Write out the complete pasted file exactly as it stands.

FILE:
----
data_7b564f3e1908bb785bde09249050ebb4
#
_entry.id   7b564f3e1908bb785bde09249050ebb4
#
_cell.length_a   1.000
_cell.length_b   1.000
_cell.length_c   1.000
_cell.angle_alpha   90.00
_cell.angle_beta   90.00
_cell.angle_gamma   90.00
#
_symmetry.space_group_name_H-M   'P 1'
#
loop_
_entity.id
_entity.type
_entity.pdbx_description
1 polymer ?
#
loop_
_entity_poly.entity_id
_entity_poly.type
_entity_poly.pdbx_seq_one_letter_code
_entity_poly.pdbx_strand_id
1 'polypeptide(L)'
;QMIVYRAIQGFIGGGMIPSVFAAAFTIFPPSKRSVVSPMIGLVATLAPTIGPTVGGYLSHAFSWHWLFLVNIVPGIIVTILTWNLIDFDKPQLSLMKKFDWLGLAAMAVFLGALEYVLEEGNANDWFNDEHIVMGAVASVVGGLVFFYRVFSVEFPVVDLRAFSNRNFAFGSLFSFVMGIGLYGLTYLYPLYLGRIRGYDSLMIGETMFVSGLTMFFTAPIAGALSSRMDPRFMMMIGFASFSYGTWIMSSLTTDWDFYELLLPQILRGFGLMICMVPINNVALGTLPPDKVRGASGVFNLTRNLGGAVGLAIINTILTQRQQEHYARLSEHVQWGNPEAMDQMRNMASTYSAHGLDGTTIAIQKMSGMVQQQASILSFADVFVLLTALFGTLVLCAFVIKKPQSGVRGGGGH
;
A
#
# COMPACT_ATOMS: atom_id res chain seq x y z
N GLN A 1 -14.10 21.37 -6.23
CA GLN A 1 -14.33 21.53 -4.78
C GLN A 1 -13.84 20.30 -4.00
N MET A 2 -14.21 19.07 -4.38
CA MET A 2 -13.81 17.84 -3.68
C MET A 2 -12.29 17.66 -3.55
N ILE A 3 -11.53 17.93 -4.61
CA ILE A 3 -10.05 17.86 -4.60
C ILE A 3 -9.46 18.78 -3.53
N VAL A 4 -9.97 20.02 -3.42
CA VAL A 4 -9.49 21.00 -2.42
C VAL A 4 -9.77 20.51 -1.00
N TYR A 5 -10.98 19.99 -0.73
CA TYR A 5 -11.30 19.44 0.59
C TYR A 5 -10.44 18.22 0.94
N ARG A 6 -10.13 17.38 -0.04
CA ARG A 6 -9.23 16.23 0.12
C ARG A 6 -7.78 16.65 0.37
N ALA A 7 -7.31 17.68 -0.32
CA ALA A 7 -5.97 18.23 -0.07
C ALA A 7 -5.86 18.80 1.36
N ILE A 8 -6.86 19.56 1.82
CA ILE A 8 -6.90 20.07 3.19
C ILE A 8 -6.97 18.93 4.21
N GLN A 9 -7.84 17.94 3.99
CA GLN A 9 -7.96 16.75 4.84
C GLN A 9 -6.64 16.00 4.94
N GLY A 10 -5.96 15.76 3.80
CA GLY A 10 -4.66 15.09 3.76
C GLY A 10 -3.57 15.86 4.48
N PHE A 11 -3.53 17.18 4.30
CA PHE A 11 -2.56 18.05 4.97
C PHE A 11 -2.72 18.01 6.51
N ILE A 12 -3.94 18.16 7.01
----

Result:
data_7b564f3e1908bb785bde09249050ebb4
#
_entry.id   7b564f3e1908bb785bde09249050ebb4
#
_cell.length_a   1.000
_cell.length_b   1.000
_cell.length_c   1.000
_cell.angle_alpha   90.00
_cell.angle_beta   90.00
_cell.angle_gamma   90.00
#
_symmetry.space_group_name_H-M   'P 1'
#
loop_
_entity.id
_entity.type
_entity.pdbx_description
1 polymer ?
#
loop_
_entity_poly.entity_id
_entity_poly.type
_entity_poly.pdbx_seq_one_letter_code
_entity_poly.pdbx_strand_id
1 'polypeptide(L)'
;QMIVYRAIQGFIGGGMIPSVFAAAFTIFPPSKRSVVSPMIGLVATLAPTIGPTVGGYLSHAFSWHWLFLVNIVPGIIVTILTWNLIDFDKPQLSLMKKFDWLGLAAMAVFLGALEYVLEEGNANDWFNDEHIVMGAVASVVGGLVFFYRVFSVEFPVVDLRAFSNRNFAFGSLFSFVMGIGLYGLTYLYPLYLGRIRGYDSLMIGETMFVSGLTMFFTAPIAGALSSRMDPRFMMMIGFASFSYGTWIMSSLTTDWDFYELLLPQILRGFGLMICMVPINNVALGTLPPDKVRGASGVFNLTRNLGGAVGLAIINTILTQRQQEHYARLSEHVQWGNPEAMDQMRNMASTYSAHGLDGTTIAIQKMSGMVQQQASILSFADVFVLLTALFGTLVLCAFVIKKPQSGVRGGGGH
;
A
#
# COMPACT_ATOMS: atom_id res chain seq x y z
N GLN A 1 -14.10 21.37 -6.23
CA GLN A 1 -14.33 21.53 -4.78
C GLN A 1 -13.84 20.30 -4.00
N MET A 2 -14.21 19.07 -4.38
CA MET A 2 -13.81 17.84 -3.68
C MET A 2 -12.29 17.66 -3.55
N ILE A 3 -11.53 17.93 -4.61
CA ILE A 3 -10.05 17.86 -4.60
C ILE A 3 -9.46 18.78 -3.53
N VAL A 4 -9.97 20.02 -3.42
CA VAL A 4 -9.49 21.00 -2.42
C VAL A 4 -9.77 20.51 -1.00
N TYR A 5 -10.98 19.99 -0.73
CA TYR A 5 -11.30 19.44 0.59
C TYR A 5 -10.44 18.22 0.94
N ARG A 6 -10.13 17.38 -0.04
CA ARG A 6 -9.23 16.23 0.12
C ARG A 6 -7.78 16.65 0.37
N ALA A 7 -7.31 17.68 -0.32
CA ALA A 7 -5.97 18.23 -0.07
C ALA A 7 -5.86 18.80 1.36
N ILE A 8 -6.86 19.56 1.82
CA ILE A 8 -6.90 20.07 3.19
C ILE A 8 -6.97 18.93 4.21
N GLN A 9 -7.84 17.94 3.99
CA GLN A 9 -7.96 16.75 4.84
C GLN A 9 -6.64 16.00 4.94
N GLY A 10 -5.96 15.76 3.80
CA GLY A 10 -4.66 15.09 3.76
C GLY A 10 -3.57 15.86 4.48
N PHE A 11 -3.53 17.18 4.30
CA PHE A 11 -2.56 18.05 4.97
C PHE A 11 -2.72 18.01 6.51
N ILE A 12 -3.94 18.16 7.01